Gardeen History, Family Crest & Coats of Arms
The Pictish clans of ancient Scotland were the ancestors of the first people to use the name Gardeen. It comes from in the barony of Gardyne, which was in the parish of Kirkden in the county of Angus. The surname Gardeen belongs to the large category of Anglo-Saxon habitation names, which are derived from pre-existing names for towns, villages, parishes, or farmsteads.
Early Origins of the Gardeen family
The surname Gardeen was first found in Angus (Gaelic: Aonghas), part of the Tayside region of northeastern Scotland, and present day Council Area of Angus, formerly known as Forfar or Forfarshire.
"The name is now common in Arnbroath and neighborhood, and persons of the name have held lands in Aberdeen, Banff, and Perth for centuries. " 
Some of the first on record include William Gardeyn of Angus and William du Gardyn of Edinburghshire who rendered homage to King Edward I of England in 1296. In the same year a writ was directed to the sheriff of Edinbergli in behalf of Henry de Gerdino. And later, Patrick Gardyne de eodem appears as witness in 1450. 
Further to the south in England, William del Gardin was listed c. 1183 in Oxfordshire, William Gardin was listed in the Curia Regis Rolls for Huntingdonshire in 1220 and John atte Gardyne was listed in the Subsidy Rolls for Sussex in 1296. 
"A branch of the Jardines settled in Kent, where they gave their name to their residence, Jardines, in the parish of Leybourne. The last owner, Thomas de Gardinis, died 2 Edward III., and left no sons. Another was seated in Somersetshire from the time of Henry III., whence Emeric de Gardino or Gordain acquired through his marriage some estates there." 
Early History of the Gardeen family
This web page shows only a small excerpt of our Gardeen research. Another 119 words (8 lines of text) covering the years 1296, 1574, 1649, 1733, 1585, 1634, 1585 and 1609 are included under the topic Early Gardeen History in all our PDF Extended History products and printed products wherever possible.
Gardeen Spelling Variations
Translation has done much to alter the appearance of many Scottish names. It was a haphazard process that lacked a basic system of rules. Spelling variations were a common result of this process. Gardeen has appeared Garden, Gardine, Gardyne, Jardine, Gardin, Gardan, Gardane, Jarden, Jardyne, Jardene and many more.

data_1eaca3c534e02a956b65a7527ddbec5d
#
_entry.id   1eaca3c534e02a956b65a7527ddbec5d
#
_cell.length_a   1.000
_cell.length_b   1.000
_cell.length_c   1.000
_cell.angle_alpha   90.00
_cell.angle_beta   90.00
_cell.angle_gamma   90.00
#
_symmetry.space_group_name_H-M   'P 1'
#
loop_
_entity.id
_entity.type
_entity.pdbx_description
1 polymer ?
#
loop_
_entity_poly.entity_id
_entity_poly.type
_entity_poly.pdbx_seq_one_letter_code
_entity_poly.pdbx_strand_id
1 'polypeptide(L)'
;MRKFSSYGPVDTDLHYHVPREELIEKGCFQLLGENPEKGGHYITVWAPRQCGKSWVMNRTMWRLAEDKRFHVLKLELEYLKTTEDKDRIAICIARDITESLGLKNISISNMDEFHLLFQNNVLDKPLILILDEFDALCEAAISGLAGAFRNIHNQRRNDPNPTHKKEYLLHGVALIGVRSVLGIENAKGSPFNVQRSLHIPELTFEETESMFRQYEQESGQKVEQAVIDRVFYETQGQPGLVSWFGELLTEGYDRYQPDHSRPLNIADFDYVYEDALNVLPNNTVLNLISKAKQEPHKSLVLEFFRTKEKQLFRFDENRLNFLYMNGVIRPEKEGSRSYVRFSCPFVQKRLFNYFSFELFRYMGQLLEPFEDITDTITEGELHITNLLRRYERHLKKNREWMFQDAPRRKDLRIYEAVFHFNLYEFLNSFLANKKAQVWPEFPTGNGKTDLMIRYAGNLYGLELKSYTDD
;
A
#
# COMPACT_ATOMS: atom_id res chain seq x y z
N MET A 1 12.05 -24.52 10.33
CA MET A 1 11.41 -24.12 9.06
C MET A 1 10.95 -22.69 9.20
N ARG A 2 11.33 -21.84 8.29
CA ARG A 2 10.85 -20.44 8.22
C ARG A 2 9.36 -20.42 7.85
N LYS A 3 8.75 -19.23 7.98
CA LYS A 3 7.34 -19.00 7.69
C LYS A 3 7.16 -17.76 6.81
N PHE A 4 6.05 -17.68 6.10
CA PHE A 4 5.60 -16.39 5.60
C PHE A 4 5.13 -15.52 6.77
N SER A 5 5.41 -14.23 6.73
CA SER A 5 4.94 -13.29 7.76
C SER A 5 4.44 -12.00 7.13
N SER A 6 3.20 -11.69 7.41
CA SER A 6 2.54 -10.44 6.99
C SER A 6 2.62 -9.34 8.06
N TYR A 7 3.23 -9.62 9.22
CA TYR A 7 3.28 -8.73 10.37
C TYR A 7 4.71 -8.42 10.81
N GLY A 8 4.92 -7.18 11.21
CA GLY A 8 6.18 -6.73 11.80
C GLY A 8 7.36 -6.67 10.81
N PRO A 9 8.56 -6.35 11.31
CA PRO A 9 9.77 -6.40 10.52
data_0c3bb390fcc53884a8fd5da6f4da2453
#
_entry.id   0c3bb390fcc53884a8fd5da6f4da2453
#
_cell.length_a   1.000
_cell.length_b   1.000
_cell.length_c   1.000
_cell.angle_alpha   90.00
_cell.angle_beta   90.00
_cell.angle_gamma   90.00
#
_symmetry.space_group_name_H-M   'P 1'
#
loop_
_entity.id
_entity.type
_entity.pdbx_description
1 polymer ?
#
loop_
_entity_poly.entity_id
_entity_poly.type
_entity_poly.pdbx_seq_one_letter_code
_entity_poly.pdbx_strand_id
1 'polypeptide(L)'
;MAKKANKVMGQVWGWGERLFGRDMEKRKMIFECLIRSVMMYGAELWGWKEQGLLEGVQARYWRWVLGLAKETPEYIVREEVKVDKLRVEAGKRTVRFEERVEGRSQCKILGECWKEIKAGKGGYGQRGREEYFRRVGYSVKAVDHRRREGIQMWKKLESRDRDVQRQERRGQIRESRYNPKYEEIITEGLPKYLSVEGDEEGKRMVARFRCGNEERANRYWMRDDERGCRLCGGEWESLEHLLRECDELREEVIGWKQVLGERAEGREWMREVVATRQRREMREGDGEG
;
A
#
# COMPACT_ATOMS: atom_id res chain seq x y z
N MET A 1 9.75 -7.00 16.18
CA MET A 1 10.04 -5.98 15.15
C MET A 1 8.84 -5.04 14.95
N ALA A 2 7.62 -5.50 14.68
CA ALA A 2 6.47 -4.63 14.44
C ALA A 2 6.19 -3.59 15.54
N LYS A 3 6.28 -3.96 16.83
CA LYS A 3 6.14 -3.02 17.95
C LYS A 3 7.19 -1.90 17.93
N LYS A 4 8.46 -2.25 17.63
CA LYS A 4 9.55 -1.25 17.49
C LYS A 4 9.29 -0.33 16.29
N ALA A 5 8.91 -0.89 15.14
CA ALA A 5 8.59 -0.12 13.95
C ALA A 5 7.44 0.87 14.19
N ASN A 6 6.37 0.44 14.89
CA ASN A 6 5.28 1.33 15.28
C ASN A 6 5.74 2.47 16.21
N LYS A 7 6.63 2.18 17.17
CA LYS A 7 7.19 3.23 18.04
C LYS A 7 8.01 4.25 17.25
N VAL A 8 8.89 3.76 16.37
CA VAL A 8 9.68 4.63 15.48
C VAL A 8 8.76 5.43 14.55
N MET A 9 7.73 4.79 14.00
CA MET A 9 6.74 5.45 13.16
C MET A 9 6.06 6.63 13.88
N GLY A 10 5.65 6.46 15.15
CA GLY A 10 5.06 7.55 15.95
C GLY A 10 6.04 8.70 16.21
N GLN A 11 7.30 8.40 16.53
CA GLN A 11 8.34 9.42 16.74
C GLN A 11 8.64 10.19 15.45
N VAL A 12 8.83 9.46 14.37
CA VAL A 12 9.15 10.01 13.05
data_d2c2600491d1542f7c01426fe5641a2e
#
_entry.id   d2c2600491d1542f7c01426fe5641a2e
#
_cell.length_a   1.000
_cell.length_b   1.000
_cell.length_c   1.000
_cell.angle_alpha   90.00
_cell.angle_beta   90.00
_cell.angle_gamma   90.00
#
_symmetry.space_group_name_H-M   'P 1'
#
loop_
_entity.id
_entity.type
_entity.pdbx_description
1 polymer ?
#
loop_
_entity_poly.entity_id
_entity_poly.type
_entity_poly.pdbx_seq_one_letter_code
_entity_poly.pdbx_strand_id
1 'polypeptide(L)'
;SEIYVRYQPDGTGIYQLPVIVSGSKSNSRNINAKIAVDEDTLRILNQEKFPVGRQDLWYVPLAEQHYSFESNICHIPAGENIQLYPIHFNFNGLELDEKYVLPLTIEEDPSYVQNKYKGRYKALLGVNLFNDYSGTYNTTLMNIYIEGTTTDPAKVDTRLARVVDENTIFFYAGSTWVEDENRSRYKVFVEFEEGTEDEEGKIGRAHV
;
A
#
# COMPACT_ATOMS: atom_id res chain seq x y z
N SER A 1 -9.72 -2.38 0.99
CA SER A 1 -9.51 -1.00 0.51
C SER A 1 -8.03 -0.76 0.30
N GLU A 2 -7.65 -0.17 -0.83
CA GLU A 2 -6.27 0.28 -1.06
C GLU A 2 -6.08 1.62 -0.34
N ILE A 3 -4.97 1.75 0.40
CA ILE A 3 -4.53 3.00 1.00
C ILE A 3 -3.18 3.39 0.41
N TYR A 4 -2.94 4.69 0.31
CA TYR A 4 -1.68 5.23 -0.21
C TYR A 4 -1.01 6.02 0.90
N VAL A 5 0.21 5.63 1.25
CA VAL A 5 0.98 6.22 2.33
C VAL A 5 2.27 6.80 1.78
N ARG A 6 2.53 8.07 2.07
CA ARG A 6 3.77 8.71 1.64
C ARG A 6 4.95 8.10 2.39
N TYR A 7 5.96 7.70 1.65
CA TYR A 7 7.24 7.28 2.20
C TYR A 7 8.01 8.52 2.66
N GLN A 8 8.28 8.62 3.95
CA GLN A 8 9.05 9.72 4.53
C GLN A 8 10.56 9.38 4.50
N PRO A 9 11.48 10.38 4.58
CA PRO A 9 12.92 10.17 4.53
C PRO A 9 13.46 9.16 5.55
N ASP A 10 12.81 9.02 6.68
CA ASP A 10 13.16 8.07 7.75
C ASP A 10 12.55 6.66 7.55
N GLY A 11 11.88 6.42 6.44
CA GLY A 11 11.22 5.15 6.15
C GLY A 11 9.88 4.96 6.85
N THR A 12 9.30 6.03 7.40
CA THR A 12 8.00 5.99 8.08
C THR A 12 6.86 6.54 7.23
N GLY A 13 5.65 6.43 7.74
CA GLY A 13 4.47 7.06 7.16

Early Notables of the Gardeen family (pre 1700)
Notable amongst the Clan at this time was George Garden (1649-1733), Scottish divine, a younger son of Alexander Garden, minister of Forgue in Aberdeenshire. 
Alexander Gardyne (1585?-1634?), Scotch poet, "an advocate in Aberdeen, was probably born about 1585, as he was master of arts before 1609, when he produced his ‘Garden of Grave and...
Another 54 words (4 lines of text) are included under the topic Early Gardeen Notables in all our PDF Extended History products and printed products wherever possible.
Migration of the Gardeen family to Ireland
Some of the Gardeen family moved to Ireland, but this topic is not covered in this excerpt. More information about their life in Ireland is included in all our PDF Extended History products and printed products wherever possible.
Migration of the Gardeen family
Many Scots left their country to travel to the North American colonies in search of the freedom they could not find at home. Of those who survived the difficult voyage, many found the freedom they so desired. There they could choose their own beliefs and allegiances. Some became United Empire Loyalists and others fought in the American War of Independence. The Clan societies and highland games that have sprung up in the last century have allowed many of these disparate Scots to recover their collective national identity. A search of immigration and passenger ship lists revealed many early settlers bearing the Gardeen name: Peter Garden who purchased land in Georgia in 1773 and Miles Garden was in Gallops Company in the abortive expedition on Quebec by Sir William Phipps. George Garden settled in Virginia in 1649.
The motto was originally a war cry or slogan. Mottoes first began to be shown with arms in the 14th and 15th centuries, but were not in general use until the 17th century. Thus the oldest coats of arms generally do not include a motto. Mottoes seldom form part of the grant of arms: Under most heraldic authorities, a motto is an optional component of the coat of arms, and can be added to or changed at will; many families have chosen not to display a motto.
Motto: Cruciata cruce junguntur
Motto Translation: Crosses are joined to the cross.
- Black, George F., The Surnames of Scotland Their Origin, Meaning and History. New York: New York Public Library, 1946. Print. (ISBN 0-87104-172-3)
- Reaney, P.H and R.M. Wilson, A Dictionary of English Surnames. London: Routledge, 1991. Print. (ISBN 0-415-05737-X)
- Cleveland, Dutchess of The Battle Abbey Roll with some Account of the Norman Lineages. London: John Murray, Abermarle Street, 1889. Print. Volume 2 of 3
- Smith, George (ed), Dictionary of National Biography. London: Smith, Elder & Co., 1885-1900. Print